And then I was swarmed by the jet set.

Lily
Lily is available for adoption at the ASPCA.
On Thursday,  I was invited to attend the ASPCA’s 2009 Humane Awards as a volunteer. The ceremony honored the most outstanding dogs, cats and the humans who work with them. My job was to escort one of the shelter dogs to the event at the swanky Pierre Hotel. It’s the kind of place where you have to know somebody just to get a job working in the coat check.

Three volunteers, the ASPCA’s volunteer coordinator and I hopped in a pet taxi from the shelter with Nena, an energetic pit bull mix; Brandon, a howling beagle; Jake, a cool, calm pit bull everyone adored; and my charge, Lily, a blind shih tzu.

Lily has been in the shelter for about a month with her mom, Shayla (who is not blind). Lily is understandably skittish in new places, so she wouldn’t walk much on the leash. I had to lure her along with my scent and voice, but it was much easier to carry her, especially up the grand staircase at the Pierre Hotel, and frankly I was worried that she might do her business on the plush carpet given her spotty record with house training.  

As soon as the dogs entered the hotel, the energy in the room changed immediately. Proper doormen, who would be qualified for service as one of Buckingham Palace’s unflappable guards, cracked a smile and scratched the dogs behind the ears. We took some photos with the humane law enforcement, firefighters and other award winners (see below).  Jake was the star of the show. That is, until the ladies who lunch arrived.  

Jake

Jake was a star at the 2009 Humane Awards.

Aside from the honorees, the guest list at the luncheon was a who’s who of New York City philanthropy.  These folks, mostly women, were the cornerstone of the rich and fabulous. One woman wore a broche on her lapel that easily cost more than I make in a year. At one time I might have engaged in thinly veiled jabs, but the truth is, the money is theirs to do with as they please. They don’t have to give thousands upon thousands to allow Nena to have open heart surgery or buy an animal CSI van to bust dog fighting rings, but they do, and that’s enough for me.

Then the women  saw Lily. In that special voice women reserve for infants, toy breed dogs and kittens, they cooed and gurgled, oohed and awwed. I was surrounded. They wanted to pet her and stroke her. They told her how beautiful she was. They gasped when I told them that she was blind – the reason her pupils were cloudy.   They wanted her story. Hoarders? they asked. Backyard breeder? they asked. No, she was born blind, I said. Her owner surrended her, I said. What? they gasped. How terrible! they exclaimed. How could someone do that?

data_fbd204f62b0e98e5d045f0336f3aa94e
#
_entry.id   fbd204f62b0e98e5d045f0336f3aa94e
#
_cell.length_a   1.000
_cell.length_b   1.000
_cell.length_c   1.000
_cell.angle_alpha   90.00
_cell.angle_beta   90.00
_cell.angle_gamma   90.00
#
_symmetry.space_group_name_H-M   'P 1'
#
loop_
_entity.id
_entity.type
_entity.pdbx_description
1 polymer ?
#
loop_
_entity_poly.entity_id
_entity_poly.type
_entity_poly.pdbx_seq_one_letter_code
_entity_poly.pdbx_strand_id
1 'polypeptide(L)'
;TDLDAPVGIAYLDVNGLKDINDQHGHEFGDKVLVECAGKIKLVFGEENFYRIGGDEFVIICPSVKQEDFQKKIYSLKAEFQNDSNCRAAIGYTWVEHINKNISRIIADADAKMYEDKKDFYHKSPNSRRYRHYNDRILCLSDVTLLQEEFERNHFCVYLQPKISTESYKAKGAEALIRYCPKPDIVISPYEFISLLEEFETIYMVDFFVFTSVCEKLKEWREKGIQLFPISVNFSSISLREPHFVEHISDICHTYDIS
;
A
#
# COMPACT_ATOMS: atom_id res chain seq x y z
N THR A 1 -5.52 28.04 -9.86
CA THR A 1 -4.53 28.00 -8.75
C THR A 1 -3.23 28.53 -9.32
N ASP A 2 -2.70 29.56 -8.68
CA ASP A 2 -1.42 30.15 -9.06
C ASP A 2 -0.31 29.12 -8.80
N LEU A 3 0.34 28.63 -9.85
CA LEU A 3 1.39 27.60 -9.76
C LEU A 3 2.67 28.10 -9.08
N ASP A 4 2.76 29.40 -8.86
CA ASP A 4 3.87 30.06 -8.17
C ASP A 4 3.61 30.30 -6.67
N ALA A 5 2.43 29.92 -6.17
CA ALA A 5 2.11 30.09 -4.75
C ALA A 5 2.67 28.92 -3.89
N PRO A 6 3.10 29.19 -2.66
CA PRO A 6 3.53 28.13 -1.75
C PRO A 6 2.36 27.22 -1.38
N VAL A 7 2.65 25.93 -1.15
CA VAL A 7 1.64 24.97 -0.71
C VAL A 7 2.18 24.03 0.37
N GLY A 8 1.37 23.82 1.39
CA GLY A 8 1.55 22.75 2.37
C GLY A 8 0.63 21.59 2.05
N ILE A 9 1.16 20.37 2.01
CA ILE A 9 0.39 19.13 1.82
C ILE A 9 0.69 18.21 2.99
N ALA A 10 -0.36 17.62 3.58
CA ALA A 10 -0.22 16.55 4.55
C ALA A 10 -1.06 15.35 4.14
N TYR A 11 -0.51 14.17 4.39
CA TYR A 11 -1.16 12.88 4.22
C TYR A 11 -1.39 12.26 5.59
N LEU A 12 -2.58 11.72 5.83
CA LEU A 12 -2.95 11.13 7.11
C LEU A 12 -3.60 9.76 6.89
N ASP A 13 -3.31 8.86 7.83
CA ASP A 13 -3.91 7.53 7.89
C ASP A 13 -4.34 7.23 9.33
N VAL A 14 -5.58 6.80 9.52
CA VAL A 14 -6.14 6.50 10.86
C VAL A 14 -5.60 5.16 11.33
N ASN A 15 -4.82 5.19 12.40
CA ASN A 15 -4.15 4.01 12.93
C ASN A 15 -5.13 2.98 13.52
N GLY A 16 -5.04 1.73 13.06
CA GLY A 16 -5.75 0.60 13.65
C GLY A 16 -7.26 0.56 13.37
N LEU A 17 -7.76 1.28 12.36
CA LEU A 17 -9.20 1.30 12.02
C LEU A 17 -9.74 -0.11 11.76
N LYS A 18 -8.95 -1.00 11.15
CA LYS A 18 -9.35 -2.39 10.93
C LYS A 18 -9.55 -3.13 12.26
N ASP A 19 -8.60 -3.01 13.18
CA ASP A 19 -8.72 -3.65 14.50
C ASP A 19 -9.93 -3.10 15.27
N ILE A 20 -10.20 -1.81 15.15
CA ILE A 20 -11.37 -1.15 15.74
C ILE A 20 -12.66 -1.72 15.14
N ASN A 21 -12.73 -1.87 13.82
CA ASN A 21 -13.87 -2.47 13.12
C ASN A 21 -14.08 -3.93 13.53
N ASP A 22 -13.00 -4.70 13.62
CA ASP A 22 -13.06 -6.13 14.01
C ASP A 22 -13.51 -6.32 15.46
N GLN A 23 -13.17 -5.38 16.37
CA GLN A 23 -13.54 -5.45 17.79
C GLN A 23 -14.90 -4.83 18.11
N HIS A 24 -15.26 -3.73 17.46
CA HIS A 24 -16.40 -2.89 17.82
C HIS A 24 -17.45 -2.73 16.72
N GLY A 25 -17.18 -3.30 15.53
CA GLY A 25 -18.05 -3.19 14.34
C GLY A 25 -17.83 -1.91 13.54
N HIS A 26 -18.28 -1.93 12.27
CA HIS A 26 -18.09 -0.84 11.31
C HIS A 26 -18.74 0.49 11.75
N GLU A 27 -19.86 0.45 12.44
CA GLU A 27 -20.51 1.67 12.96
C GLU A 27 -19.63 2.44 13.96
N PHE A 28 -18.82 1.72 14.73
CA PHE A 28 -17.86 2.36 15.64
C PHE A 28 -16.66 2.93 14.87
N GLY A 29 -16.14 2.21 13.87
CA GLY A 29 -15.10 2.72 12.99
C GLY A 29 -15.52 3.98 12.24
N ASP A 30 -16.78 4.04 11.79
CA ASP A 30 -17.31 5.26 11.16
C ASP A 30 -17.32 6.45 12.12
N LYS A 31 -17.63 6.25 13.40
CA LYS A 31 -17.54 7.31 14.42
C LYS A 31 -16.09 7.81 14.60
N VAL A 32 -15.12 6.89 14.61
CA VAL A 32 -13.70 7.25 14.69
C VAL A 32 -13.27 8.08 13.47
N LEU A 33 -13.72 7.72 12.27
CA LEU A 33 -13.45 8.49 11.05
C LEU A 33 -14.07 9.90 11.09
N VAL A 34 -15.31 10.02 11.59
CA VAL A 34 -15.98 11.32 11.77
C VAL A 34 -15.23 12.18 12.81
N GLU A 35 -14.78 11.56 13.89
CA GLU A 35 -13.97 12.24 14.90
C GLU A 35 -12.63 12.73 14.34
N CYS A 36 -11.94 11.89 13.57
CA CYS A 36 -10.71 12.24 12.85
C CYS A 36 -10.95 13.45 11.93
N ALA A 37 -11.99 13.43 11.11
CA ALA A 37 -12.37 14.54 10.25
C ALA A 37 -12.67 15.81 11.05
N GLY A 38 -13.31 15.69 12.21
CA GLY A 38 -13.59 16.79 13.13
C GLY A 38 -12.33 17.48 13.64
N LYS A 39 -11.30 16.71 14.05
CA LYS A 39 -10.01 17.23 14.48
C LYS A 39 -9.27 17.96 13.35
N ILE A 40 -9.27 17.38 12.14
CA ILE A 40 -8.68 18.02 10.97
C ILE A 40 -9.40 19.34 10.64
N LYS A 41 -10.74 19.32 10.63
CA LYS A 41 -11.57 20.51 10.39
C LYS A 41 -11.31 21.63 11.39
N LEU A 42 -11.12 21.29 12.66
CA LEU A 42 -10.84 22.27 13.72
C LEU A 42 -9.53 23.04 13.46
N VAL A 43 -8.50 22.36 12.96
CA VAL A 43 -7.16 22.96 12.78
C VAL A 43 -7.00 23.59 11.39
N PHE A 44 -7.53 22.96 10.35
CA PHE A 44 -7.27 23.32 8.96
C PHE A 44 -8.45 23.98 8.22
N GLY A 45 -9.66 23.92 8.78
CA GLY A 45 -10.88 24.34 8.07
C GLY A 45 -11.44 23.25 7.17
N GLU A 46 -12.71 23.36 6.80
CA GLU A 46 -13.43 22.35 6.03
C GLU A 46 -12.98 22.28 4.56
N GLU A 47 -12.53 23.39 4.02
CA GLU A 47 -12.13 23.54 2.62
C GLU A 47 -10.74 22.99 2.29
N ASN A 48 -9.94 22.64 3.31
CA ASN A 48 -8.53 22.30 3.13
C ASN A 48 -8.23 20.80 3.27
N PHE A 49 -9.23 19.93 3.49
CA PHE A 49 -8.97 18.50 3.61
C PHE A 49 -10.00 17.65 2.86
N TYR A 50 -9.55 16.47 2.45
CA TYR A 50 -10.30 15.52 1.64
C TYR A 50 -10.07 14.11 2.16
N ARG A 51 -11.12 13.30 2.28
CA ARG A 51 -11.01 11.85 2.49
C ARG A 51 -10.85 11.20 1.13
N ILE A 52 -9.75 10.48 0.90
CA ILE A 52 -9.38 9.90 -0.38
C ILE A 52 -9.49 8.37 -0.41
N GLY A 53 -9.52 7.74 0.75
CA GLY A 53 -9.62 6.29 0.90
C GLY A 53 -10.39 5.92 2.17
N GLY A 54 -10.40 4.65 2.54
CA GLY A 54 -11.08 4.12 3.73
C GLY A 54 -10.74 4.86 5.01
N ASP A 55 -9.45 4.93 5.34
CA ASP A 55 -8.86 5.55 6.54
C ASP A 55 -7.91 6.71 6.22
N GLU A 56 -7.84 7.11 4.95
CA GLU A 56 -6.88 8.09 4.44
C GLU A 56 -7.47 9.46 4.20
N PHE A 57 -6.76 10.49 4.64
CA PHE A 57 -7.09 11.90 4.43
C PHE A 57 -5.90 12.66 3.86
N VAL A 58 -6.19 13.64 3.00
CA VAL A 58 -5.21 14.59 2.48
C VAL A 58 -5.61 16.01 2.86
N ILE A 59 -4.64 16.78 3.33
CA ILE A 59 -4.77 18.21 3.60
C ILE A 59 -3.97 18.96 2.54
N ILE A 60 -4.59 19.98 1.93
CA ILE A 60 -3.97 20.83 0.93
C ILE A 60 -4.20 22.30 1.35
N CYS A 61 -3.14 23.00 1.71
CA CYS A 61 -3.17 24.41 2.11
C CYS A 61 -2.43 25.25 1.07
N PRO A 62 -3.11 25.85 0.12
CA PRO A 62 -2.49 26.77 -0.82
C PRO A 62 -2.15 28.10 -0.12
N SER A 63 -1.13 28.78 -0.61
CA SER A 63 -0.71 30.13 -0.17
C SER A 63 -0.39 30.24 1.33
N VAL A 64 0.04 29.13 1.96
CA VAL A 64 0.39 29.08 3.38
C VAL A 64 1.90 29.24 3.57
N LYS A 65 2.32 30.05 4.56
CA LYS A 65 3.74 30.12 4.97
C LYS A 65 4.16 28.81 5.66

Cut to the ride back to the shelter. The volunteer coordinator called a woman who was surrendering her black pug. I had seen the woman in the lobby when I had arrived at the ASPCA that morning. Now I heard her crying on the other end of the line. Turned out that she had run into a string of bad luck and finally had no choice but to go to a homeless shelter for several days. They didn’t allow dogs normally, but the workers had looked the other way. The pug was very well behaved; it was a therapy dog.  But then another worker refused to look the other way. The woman couldn’t come back with the dog.  The volunteer coordinator promised she would try to help. In the meantime, if the pug stayed at the ASPCA he would surely be adopted.  She made another phone call to a volunteer who she knew loved pugs. Before the coordinator could even ask, the  volunteer offered, “Why don’t I just foster the dog until the owner gets back on her feet? It’s no problem.”

And that’s partly why I volunteer. It’s more than working with the cats and dogs. In the space of a few hours, I was reminded that generosity comes in many different forms and the old adage about not judging unless you’ve walked a mile in someone’s shoes.

Now, without further ado, the 2009 Humane Award winners:

ASPCA Dog of the Year
A true four-legged hero, Archie is an eight-year-old black Labrador retriever, who serves as an assistance dog and social lifeline for Sergeant Clay Rankin.  Sgt. Rankin suffered spinal injuries while serving in Iraq, and Archie is his primary caregiver and social safety net.  Archie’s loyalty and perseverance in helping Sgt. Rankin accomplish his daily tasks has allowed the veteran to regain his confidence and independence, move forward with his life and continue serving the country he loves.